1. Sign Tanaka
    2. Trade for one of Price/Lee/Hamels/Scherzer (all available, but Seattle moves on from any one of these “if” Walker/Paxton OR Zunino is mentioned.

    The ONLY way I “justify” moving Walker/Paxton is in a killer package for Stanton NO ONE ELSE!

    One last move I’d do is “wait” until February to see if Morales is still avail. I still would love to get his Switch Hitting LHB/RHB in our lineup at DH and bench Smoak against LHPs. If he doesn’t sign by March, and there’s a forceable chance he doesn’t sign until after draft, and Seattle risks losing our draft pick…then get him back in the lineup. This opens up a STRONG chance for a mid-season trade. We have numerous MLB talent AND top Farm prospects to package in a serious move for Stanton. I would NEVER give up throwing trade scenarios with Miami on Stanton…a future franchise player that will not resign with Miami.

    • tedsfrozenhead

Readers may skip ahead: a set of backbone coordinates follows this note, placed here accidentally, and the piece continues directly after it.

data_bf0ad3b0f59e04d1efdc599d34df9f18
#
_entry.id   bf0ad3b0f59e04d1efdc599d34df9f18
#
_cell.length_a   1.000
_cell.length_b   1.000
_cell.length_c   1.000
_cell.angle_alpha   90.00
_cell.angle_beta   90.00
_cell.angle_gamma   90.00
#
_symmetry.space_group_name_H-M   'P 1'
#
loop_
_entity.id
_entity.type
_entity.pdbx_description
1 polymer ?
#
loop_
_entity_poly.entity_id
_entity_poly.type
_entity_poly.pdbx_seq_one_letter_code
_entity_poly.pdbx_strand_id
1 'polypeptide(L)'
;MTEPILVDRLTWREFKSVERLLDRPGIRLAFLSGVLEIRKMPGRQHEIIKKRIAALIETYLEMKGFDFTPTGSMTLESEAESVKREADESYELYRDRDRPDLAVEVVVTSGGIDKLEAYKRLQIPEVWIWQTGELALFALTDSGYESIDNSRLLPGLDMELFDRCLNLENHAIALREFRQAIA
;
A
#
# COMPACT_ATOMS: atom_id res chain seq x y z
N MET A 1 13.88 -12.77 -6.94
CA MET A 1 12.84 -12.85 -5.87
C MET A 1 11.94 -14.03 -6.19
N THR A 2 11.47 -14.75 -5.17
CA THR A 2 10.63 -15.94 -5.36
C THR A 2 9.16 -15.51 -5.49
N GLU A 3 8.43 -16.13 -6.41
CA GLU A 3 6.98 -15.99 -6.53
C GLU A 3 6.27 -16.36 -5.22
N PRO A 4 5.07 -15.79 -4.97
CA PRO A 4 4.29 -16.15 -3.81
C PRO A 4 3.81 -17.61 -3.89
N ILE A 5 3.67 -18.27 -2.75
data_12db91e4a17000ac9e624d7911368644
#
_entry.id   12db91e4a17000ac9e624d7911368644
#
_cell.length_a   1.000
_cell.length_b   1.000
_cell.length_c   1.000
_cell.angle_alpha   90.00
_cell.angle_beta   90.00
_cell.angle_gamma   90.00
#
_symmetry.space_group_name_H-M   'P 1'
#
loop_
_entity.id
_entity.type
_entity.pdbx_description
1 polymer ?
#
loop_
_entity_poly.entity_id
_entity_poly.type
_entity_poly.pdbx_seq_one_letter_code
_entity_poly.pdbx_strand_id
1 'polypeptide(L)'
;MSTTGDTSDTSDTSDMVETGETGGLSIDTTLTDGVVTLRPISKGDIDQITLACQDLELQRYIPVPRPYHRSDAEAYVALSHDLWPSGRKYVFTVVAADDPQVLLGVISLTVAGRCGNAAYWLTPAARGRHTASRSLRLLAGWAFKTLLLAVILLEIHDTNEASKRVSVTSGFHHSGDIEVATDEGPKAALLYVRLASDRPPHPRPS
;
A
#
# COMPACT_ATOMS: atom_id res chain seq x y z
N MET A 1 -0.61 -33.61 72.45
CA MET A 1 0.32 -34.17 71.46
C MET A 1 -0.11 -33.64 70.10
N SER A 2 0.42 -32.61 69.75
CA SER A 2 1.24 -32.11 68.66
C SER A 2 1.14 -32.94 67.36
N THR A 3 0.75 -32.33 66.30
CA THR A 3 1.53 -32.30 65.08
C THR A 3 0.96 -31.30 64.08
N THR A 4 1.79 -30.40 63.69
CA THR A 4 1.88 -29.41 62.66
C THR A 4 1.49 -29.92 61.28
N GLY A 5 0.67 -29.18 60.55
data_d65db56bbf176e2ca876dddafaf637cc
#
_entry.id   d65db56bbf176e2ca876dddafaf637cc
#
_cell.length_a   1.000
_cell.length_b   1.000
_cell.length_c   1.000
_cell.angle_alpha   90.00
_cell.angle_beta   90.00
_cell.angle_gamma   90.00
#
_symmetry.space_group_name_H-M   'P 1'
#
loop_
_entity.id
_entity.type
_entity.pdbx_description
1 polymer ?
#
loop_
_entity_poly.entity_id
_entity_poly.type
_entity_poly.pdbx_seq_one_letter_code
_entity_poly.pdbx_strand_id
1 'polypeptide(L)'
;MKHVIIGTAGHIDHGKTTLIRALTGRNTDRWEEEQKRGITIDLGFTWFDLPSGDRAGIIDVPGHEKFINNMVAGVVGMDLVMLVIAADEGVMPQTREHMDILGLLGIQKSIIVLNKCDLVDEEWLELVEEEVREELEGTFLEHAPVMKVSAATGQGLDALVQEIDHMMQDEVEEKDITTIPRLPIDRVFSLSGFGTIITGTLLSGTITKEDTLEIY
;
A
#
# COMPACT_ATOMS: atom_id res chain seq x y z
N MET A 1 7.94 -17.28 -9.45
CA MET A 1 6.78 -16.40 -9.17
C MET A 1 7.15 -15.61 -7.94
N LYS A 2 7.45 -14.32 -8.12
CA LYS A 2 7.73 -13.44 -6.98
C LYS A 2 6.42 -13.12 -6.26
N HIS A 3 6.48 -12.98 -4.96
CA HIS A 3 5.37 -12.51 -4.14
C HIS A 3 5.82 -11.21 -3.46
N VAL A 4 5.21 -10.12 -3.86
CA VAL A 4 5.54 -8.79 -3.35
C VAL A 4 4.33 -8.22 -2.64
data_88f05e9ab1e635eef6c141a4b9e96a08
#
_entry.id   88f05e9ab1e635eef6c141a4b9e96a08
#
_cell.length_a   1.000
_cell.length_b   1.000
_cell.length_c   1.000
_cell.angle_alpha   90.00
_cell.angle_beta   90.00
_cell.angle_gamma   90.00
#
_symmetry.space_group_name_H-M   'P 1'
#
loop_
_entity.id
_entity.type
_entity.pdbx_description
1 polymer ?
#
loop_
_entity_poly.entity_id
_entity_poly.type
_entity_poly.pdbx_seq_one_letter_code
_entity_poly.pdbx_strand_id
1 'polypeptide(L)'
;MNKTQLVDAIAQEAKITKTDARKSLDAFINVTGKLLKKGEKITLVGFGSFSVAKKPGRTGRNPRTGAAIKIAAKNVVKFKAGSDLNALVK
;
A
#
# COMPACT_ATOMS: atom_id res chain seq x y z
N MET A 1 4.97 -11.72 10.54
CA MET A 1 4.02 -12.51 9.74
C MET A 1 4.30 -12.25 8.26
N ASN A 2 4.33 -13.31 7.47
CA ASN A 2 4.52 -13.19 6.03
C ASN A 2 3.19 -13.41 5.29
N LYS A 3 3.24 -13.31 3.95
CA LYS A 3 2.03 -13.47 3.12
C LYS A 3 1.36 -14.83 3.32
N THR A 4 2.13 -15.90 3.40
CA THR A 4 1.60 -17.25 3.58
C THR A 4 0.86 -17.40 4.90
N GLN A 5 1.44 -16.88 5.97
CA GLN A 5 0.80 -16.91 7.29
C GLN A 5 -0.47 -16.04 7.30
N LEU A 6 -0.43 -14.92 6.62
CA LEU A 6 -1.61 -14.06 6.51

WoW! I agree with most of what you say except Tanaka. I would love to see him here but I know that The Yankees are hot for Tanaka, are on record with their interest and desire to sign him and they are not alone. I can easily seeing Tanaka going to another team, there are many teams that want him.
      I agree with you on Balfour but 3 years might be a bit much. I would do it though, especially at the 7m you propose,
      Although Suzuki can’t hit a lick he is a good defensive catcher and would be a decent 2nd catcher behind Zunino, If Mike isn’t ready we could start Suzuki for the time being.
      Perez was decent and I think perhaps he stands out because the rest of the pen was just not that good. But his numbers were OK and he is worth 3 or 4m a year.
      And AGREED that a Stantonesque type of trade is the only one we should consider including Walker in. This guy has so much upside it would be a shame to watch him become an all-star for and Upton type player. And we have him locked up for 6 years!

      Disagree with you on Guti, his time has come and gone and as good as he might be when healthy the fact is that he can not stay healthy. The time for players like this who have not fulfilled the promise of their talents is gone. I also feel Smoak falls into this category. Playing great in Sept the last couple years only wets our appetites, he has not lived up to his potential and I would much rather see Morales at first base. After all, he did lead the team in most offensive categories.